Today's Monday Morning Quarterbacks are a new worker who has taken a pay cut pending final action on a new federal pension plan; an injured, unemployed fed describing a red-tape nightmare, and a worker who says that within-grade pay raises (which go to 99 percent of all workers) are for performance, not time on the job.
This is your space on Monday. If you have a comment, complaint or suggestion, send it along. Here are today's offerings:
*"I'm writing in hopes that a pension plan for new federal workers will be approved soon. I recently left a good job in industry . . . because I wanted to serve the American people. I gave up benefits such as profit sharing, company-paid health and life insurance, steady and substantial raises and a tax-deferred investment plan.
"Since May 1 I have been forced to contribute 14.15 percent of my pay to Social Security and the government retirement plan. It is unfair to force new workers to make full contributions to two different plans.
"This year federal workers didn't get a pay raise and now many are being hit with a 5.7 percent cut (to pay for full civil service retirement benefits).
"Before May 1 my take-home pay was 67 percent of my gross pay. With the new retirement deduction it is 61.7 percent, with which I have to pay for two in college, mortgage, etc. I cannot afford to lose $225 a month because of retirement. I need the money now." E.N., Rockville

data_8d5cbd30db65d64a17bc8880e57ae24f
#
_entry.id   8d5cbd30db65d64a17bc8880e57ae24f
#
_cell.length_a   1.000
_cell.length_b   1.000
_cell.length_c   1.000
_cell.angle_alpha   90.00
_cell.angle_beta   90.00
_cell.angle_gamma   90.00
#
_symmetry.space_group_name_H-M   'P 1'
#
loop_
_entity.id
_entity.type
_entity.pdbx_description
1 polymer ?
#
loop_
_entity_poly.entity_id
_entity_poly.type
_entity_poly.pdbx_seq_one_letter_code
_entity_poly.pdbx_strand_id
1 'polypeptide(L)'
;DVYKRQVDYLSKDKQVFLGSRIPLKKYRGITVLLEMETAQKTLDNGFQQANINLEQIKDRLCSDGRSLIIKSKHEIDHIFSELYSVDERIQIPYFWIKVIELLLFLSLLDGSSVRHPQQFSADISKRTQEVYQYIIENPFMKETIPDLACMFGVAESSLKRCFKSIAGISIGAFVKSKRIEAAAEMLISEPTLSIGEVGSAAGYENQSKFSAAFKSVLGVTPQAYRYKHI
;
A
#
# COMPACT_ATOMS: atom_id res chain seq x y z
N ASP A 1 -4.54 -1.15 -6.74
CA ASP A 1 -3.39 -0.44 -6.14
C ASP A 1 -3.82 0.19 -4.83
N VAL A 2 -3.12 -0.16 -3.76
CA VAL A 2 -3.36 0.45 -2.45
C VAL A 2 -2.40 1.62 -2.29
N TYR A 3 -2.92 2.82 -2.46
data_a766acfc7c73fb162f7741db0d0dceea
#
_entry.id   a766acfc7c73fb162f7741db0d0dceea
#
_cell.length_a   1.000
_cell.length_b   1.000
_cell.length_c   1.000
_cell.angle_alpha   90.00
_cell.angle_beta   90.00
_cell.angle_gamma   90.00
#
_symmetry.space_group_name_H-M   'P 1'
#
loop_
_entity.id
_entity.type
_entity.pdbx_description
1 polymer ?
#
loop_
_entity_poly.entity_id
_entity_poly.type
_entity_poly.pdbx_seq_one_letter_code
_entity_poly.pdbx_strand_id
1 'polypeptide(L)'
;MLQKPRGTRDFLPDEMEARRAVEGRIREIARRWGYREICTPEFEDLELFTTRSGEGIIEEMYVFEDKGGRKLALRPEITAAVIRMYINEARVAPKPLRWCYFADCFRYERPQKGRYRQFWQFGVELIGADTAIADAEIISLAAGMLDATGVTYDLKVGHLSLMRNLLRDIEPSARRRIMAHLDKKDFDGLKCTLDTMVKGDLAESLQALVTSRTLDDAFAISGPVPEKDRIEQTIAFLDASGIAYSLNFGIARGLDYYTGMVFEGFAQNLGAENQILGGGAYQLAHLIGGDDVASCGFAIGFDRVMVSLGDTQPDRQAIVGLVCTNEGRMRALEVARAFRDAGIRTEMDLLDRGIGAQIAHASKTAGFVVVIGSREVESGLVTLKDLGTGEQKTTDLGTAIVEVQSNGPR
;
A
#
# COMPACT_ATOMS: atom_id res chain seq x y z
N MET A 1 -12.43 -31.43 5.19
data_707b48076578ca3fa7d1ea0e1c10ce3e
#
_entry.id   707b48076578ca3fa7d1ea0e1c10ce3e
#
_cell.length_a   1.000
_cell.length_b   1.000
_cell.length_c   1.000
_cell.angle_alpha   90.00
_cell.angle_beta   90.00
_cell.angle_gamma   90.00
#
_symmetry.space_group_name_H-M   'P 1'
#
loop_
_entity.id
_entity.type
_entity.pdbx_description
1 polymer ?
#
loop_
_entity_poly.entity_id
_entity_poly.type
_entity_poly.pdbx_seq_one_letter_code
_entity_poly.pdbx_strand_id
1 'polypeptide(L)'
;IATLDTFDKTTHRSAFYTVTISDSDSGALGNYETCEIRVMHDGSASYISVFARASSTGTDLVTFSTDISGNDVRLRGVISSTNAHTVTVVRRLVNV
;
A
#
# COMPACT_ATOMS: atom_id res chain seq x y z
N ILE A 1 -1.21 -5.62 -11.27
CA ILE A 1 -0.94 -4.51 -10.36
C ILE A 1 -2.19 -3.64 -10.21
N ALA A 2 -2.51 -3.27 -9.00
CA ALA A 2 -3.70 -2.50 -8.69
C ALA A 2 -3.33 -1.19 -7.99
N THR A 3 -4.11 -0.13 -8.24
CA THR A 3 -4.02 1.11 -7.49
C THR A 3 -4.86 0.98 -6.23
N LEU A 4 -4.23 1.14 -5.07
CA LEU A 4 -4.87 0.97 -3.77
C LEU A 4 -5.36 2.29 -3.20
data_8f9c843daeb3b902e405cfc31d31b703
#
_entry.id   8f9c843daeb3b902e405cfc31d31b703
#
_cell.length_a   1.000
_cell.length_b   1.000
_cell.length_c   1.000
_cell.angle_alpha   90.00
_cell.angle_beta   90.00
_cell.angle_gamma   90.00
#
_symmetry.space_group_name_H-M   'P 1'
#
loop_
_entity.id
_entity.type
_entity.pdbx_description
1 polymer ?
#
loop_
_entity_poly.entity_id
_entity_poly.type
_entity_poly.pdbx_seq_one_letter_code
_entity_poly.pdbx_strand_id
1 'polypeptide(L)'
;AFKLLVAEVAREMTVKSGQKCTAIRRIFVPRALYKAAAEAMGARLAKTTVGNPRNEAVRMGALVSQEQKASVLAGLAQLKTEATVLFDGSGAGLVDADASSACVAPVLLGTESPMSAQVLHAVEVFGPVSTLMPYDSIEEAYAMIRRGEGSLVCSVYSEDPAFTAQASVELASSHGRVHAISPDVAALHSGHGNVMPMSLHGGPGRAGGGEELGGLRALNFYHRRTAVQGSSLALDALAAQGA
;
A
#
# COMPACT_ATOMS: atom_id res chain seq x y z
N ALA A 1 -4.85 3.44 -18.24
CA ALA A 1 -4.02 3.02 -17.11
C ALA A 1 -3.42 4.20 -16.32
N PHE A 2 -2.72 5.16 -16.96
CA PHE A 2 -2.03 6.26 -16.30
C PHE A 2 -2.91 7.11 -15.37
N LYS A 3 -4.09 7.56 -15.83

That extra deduction for people like E.N. should be ended shortly. Congressional conferees and the White House have agreed on a compromise and are taking steps to implement it.
*"In September 1985 I was forced to leave government because of a job-related injury. I immediately filed with the Labor Department's Office of Workers' Compensation. There was always some information that wasn't sufficient, so I had to file several times.
"After hearing nothing I contacted OWC. Each time they said my claim was being reviewed. Finally I called my congressman. He wrote them a letter. In March, OWC sent a letter saying my claim had been accepted that very day, but couldn't be processed because they had no record of previous papers filed. And I had to go to a doctor of their choice.
"I followed all instructions. At the end of April, OWC called saying they had no record of 10 documents I sent them in January. I refiled.
"All this time I have been on leave without pay. I've borrowed from family and friends to survive. Now they are short of money and I have nothing.
" . . . . I've lost my credit rating and may soon lose my home. I am not the only person having these problems. I just thought somebody ought to know . . . . " Worried in Easton, Md.
*"It disturbs me when you and others covering the federal sector refer to within-grade pay raises as 'longevity' raises. It is no more a longevity raise than a pay raise resulting from a promotion. In both cases one must meet both performance and time requirements. Employes don't get within-grade raises simply by serving time. The individual's performance, first and foremost, must be at an acceptable level of competence -- at least fully acceptable.
"It is true that some managers don't manage. However, this group is a minority. In any event, the legal intent is not to reward longevity but to reward performance. Your references to within grades as a longevity increase is a misinterpretation of the law." M.M.G., Washington